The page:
In response to a rapid increase in the use of nitrous oxide among the nation’s youth, the Dutch government has announced plans to include laughing gas on its black list of forbidden drugs.

Deputy Health Minister Paul Blockhuis, in a letter to parliament, said: “Recreational use of laughing gas has become a drugs problem, and therefore the Opium Law is the right route to tackle this.”

However, use of the gas will continue to be allowed by dentists as a pain killer, and by food makers as a propellant in whipped cream cans.

When the gas is inhaled, it creates a short-lasting euphoria popularly considered harmless. But Blockhuis said that in addition to danger of users losing consciousness and falling and bumping their heads, or of getting in traffic accidents, use of the drug could also cause brain damage.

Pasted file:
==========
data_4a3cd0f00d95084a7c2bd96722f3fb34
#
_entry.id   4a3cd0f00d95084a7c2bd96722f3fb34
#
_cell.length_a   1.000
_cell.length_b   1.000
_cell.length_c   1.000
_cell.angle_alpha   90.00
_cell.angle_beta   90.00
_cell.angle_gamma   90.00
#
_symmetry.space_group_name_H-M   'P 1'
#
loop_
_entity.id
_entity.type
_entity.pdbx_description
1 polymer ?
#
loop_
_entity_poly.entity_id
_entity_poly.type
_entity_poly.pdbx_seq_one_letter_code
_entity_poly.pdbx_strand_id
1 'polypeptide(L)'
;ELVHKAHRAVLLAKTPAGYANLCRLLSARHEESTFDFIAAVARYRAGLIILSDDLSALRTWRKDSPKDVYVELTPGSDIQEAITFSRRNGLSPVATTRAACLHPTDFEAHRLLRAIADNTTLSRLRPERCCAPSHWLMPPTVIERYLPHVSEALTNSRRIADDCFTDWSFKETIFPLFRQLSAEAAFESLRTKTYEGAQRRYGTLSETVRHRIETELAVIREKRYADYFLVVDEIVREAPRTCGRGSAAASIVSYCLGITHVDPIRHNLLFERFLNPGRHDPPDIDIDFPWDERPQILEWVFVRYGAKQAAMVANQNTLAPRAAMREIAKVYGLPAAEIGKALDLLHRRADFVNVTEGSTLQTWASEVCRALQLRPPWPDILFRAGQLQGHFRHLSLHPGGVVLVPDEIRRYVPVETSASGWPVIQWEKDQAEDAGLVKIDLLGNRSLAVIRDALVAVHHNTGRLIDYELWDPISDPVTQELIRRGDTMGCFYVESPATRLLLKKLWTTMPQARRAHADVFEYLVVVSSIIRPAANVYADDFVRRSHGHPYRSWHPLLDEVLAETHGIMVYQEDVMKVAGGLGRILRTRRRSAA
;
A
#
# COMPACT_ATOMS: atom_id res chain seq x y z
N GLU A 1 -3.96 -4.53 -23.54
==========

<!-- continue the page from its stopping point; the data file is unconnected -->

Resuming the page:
“We can no longer accept the risks taken with the health of youth in particular”, he said.

This summer, the UK Royal College of Nursing (RCN) said that many people remained ignorant of the risks of laughing gas and warned that the public was too complacent. Using the gas is associated with breathing difficulties, dangerously-increased heart rate, burns, and even death, they said. People have died by taking too much nitrous oxide and falling unconscious and/or suffocating from the lack of oxygen.

The discarded small silver canisters that contain nitrous oxide gas are becoming noticed more often in public spaces and at festivals. The gas is emptied into balloons before being inhaled. In England and Wales, it is the second most commonly used recreational drug after cannabis.

In the Netherlands, laughing gas had long been a fringe phenomenon at festivals, where stronger drugs are often used. But authorities became concerned when laughing gas started cropping up on street corners in the past 3 years.

The RCN advise that if someone collapses after using nitrous oxide, emergency services must be called immediately. The person needs to be turned on their side to avoid choking and kept a watch on until an ambulance arrives.

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